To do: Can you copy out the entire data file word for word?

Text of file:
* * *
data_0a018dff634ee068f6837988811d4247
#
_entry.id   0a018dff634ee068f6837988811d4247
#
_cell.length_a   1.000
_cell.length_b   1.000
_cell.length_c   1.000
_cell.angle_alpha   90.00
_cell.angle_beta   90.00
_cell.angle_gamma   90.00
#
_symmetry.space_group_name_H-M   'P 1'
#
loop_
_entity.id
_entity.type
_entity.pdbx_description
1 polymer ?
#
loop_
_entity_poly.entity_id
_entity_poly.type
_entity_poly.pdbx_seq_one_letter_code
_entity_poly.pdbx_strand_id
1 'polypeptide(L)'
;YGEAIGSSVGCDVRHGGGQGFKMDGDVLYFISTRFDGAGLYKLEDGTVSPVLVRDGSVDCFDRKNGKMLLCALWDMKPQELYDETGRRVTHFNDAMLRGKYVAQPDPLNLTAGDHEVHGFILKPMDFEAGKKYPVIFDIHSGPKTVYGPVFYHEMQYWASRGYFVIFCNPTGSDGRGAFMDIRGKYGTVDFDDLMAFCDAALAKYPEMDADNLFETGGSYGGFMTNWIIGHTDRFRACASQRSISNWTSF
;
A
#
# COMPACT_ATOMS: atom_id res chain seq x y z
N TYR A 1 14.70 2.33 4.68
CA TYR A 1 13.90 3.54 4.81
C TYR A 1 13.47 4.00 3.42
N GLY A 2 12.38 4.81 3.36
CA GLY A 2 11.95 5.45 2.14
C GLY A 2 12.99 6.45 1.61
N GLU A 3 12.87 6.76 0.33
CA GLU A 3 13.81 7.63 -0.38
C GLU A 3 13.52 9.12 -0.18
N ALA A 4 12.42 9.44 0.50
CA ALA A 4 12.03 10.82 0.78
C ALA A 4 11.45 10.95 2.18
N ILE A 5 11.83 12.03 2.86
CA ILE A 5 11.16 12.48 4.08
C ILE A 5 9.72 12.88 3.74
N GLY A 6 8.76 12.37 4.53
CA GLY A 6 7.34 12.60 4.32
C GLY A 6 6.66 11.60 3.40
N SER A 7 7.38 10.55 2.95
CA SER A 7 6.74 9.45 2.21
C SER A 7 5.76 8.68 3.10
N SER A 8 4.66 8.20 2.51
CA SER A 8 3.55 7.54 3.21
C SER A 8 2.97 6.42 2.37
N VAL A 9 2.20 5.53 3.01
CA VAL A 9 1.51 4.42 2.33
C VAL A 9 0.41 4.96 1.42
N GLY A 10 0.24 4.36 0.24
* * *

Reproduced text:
data_0a018dff634ee068f6837988811d4247
#
_entry.id   0a018dff634ee068f6837988811d4247
#
_cell.length_a   1.000
_cell.length_b   1.000
_cell.length_c   1.000
_cell.angle_alpha   90.00
_cell.angle_beta   90.00
_cell.angle_gamma   90.00
#
_symmetry.space_group_name_H-M   'P 1'
#
loop_
_entity.id
_entity.type
_entity.pdbx_description
1 polymer ?
#
loop_
_entity_poly.entity_id
_entity_poly.type
_entity_poly.pdbx_seq_one_letter_code
_entity_poly.pdbx_strand_id
1 'polypeptide(L)'
;YGEAIGSSVGCDVRHGGGQGFKMDGDVLYFISTRFDGAGLYKLEDGTVSPVLVRDGSVDCFDRKNGKMLLCALWDMKPQELYDETGRRVTHFNDAMLRGKYVAQPDPLNLTAGDHEVHGFILKPMDFEAGKKYPVIFDIHSGPKTVYGPVFYHEMQYWASRGYFVIFCNPTGSDGRGAFMDIRGKYGTVDFDDLMAFCDAALAKYPEMDADNLFETGGSYGGFMTNWIIGHTDRFRACASQRSISNWTSF
;
A
#
# COMPACT_ATOMS: atom_id res chain seq x y z
N TYR A 1 14.70 2.33 4.68
CA TYR A 1 13.90 3.54 4.81
C TYR A 1 13.47 4.00 3.42
N GLY A 2 12.38 4.81 3.36
CA GLY A 2 11.95 5.45 2.14
C GLY A 2 12.99 6.45 1.61
N GLU A 3 12.87 6.76 0.33
CA GLU A 3 13.81 7.63 -0.38
C GLU A 3 13.52 9.12 -0.18
N ALA A 4 12.42 9.44 0.50
CA ALA A 4 12.03 10.82 0.78
C ALA A 4 11.45 10.95 2.18
N ILE A 5 11.83 12.03 2.86
CA ILE A 5 11.16 12.48 4.08
C ILE A 5 9.72 12.88 3.74
N GLY A 6 8.76 12.37 4.53
CA GLY A 6 7.34 12.60 4.32
C GLY A 6 6.66 11.60 3.40
N SER A 7 7.38 10.55 2.95
CA SER A 7 6.74 9.45 2.21
C SER A 7 5.76 8.68 3.10
N SER A 8 4.66 8.20 2.51
CA SER A 8 3.55 7.54 3.21
C SER A 8 2.97 6.42 2.37
N VAL A 9 2.20 5.53 3.01
CA VAL A 9 1.51 4.42 2.33
C VAL A 9 0.41 4.96 1.42
N GLY A 10 0.24 4.36 0.24